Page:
There is no universal definition for "well defined." Here are three common uses of the term. $X, Y$ are sets, $\sim$ is an equivalence relation on $X$, $\tilde{X}$ is the set of subsets $S$ of $X$ having the property that $x, y \in S$ if and only if $x \sim y$. A typical element $S$ of $\tilde{X}$ is often written as $\overline{x}$, for some $x \...


-1

The problem has been solved since 1993 with the advent of turbo codes. Tribute to Mr Berrou and Glavieux who discovered those iterative decoders and the concepts of exchanging extrinsic information. Then McKay (unfortunately he just passed away) rediscovered the LDPC codes (Gallager codes). Today the research is focused mainly in which system has the lowest ...


3

I'm a third year graduate student who had to pass three qualifying exams. I used the same strategy to study for all three. This is what worked for me. Step one (general comprehension): Spend two to three hours a day reading proofs and important results for the exam you're studying for. Try to work examples as well as understand theorems. Memorize the ...


2

Jean Goubeault-Larrecq has written a detailed textbook-level introduction to "Lawvere" metric spaces from a topological point of view in Chapter 6 of his book Non-Hausdorff Topology and Domain Theory. He defines a hemi-metric space to be a set $X$ equipped with a set-function $d\colon X\times X\to[0,\infty]$ such that $d(x,x)=0$ $d(x,y)\leq d(x,z)+d(z,y)$ ...


4

This is another example of "equivalence instead of equality". Monic maps "ought" not be characterized by $f(x) = f(y) \implies x=y$: the right characterization ought to be $f(x) \cong f(y) \implies x \cong y$. (note: the following was written around the symmetric version; where we further assume $d(x,y) = d(y,x)$. Without this assumption the details are ...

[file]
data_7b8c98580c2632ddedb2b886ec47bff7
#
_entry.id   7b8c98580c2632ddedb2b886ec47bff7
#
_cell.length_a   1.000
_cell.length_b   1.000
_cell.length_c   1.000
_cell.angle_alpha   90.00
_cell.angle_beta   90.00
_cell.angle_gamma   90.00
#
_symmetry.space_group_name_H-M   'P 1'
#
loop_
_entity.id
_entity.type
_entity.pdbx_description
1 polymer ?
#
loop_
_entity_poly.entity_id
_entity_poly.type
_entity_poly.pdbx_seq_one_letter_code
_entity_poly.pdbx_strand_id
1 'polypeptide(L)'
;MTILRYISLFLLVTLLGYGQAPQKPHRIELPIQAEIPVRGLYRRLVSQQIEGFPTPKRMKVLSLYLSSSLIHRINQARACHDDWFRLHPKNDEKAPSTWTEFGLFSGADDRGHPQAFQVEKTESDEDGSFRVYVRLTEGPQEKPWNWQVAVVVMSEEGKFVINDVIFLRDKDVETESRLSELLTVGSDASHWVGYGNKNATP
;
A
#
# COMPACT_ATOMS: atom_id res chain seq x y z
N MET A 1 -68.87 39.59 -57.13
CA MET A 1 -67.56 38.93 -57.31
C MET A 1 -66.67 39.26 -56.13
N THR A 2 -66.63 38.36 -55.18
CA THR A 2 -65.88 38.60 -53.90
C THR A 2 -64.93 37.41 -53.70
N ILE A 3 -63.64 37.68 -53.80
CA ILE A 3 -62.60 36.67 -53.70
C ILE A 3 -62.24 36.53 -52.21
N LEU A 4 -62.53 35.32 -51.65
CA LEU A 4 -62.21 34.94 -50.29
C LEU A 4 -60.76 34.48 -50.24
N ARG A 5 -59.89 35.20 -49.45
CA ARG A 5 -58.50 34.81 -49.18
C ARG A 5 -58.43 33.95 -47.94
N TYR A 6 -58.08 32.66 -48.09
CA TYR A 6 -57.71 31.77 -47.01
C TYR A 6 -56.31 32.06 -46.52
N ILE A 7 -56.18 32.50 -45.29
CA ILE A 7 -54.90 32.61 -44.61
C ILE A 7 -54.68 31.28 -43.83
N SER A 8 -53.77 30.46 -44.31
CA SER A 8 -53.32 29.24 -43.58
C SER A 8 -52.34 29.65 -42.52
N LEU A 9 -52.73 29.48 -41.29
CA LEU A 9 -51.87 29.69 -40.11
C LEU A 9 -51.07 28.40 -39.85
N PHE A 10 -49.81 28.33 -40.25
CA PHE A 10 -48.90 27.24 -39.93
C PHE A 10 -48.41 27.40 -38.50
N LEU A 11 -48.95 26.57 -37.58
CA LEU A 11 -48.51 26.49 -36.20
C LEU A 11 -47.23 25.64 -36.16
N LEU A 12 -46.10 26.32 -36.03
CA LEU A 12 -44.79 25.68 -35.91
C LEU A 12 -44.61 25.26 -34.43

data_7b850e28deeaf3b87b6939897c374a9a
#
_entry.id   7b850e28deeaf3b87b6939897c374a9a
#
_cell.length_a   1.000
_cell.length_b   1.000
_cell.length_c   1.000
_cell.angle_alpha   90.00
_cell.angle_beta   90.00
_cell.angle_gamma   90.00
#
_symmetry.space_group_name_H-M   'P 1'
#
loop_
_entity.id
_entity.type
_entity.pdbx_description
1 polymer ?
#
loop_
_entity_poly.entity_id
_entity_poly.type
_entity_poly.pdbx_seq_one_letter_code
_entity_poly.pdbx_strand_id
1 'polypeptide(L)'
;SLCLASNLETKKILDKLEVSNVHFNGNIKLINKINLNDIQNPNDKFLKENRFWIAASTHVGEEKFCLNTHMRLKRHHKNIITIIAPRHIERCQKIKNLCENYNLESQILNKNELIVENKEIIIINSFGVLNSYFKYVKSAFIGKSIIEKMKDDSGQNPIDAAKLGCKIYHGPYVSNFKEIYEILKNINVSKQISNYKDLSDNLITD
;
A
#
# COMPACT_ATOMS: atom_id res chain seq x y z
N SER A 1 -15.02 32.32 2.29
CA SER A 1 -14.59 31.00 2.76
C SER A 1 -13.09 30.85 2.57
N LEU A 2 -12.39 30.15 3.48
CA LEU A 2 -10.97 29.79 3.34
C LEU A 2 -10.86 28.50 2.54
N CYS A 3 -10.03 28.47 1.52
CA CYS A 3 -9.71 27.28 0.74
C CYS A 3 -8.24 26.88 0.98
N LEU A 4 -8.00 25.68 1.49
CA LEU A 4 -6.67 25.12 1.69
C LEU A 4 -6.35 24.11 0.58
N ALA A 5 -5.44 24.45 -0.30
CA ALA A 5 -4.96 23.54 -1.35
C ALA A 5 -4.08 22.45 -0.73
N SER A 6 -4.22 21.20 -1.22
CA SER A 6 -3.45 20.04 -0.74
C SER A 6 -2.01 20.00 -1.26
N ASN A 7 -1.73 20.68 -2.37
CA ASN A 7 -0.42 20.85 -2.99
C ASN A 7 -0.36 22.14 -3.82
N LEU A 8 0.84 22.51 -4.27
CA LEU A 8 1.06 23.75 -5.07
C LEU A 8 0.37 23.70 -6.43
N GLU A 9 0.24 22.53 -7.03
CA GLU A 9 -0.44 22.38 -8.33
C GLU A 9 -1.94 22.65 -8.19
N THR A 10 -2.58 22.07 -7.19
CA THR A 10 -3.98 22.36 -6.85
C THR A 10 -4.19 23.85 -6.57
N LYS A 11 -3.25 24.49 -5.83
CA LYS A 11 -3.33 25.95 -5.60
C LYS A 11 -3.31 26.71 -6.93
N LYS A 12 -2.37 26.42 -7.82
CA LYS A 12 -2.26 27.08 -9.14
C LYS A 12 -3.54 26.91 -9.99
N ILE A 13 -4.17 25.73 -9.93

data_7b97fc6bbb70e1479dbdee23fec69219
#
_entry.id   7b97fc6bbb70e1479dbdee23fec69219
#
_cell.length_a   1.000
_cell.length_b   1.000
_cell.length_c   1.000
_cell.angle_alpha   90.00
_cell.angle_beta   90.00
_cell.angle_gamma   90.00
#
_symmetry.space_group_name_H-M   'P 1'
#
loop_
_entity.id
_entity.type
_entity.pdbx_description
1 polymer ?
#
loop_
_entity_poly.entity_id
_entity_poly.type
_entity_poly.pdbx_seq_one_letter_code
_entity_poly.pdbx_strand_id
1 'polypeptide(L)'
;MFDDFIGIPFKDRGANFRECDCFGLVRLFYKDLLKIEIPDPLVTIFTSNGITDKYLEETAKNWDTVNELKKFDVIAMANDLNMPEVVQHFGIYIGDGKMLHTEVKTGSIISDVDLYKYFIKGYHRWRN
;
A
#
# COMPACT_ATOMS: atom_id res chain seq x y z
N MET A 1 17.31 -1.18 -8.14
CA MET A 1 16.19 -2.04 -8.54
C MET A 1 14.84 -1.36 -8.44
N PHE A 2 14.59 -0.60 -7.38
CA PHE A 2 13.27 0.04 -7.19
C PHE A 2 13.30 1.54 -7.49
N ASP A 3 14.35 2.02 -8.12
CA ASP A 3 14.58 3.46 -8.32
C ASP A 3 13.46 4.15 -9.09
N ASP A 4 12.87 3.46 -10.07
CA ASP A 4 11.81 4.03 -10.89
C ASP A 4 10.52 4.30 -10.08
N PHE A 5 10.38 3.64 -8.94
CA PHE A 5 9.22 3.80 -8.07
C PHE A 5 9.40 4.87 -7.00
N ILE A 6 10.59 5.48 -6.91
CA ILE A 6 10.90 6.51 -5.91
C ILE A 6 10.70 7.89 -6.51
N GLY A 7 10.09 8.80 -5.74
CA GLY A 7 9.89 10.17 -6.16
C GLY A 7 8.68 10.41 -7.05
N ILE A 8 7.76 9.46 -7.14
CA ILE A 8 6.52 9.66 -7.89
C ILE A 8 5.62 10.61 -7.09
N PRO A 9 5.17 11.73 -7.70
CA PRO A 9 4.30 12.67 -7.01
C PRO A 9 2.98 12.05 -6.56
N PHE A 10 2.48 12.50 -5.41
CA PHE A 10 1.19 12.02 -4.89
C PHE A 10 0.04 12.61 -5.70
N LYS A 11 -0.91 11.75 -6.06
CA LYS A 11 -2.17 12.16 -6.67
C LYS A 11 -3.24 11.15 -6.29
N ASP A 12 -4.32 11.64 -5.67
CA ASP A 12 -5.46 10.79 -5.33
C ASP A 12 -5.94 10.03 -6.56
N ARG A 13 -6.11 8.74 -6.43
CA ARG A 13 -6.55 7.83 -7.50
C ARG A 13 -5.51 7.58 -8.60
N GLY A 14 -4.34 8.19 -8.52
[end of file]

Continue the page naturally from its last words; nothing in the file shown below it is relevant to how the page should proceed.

5

I assume you are looking for some real world examples of pseudo-metric spaces (that correspond to what you call Lawvere-metric spaces). Well a family of examples is given by the $\mathcal L^p$-spaces (where $p$ is real number in $[1,\infty]$). In general for $(\Omega,\mathcal F, \mu)$ a measured space, we have the vector space $\mathcal L^p(\Omega)$ whose ...


2

The standard way to write this is $f(x)^2$ (this always means $(f(x))^2$ rather than $f(x^2)$, so you don't have to worry about any ambiguity). You will occasionally see $f^2(x)$, but I would not recommend this--$f^2(x)$ more often means $f(f(x))$. The notation $f^2(x)$ for squaring $f(x)$ is generally used for only a few particular functions (typically ...


0

Square of a function $f(x)$ can be denoted as $f^2(x)$, similar to $sin^2x$ and $cos^2x$.


0

I tried putting myself in the shoes of Leibniz. And here is my perception. Which I can only attempt to explain. Consider the definition of the derivative $$f'(x) = \lim_{h\to0}\dfrac{f(x + h) - f(x)}{h}$$ Let A represent the area of a rectangle whose base is x and height is f(x). (At this time it helps to draw a concave up curve in the 1st quadrant of a ...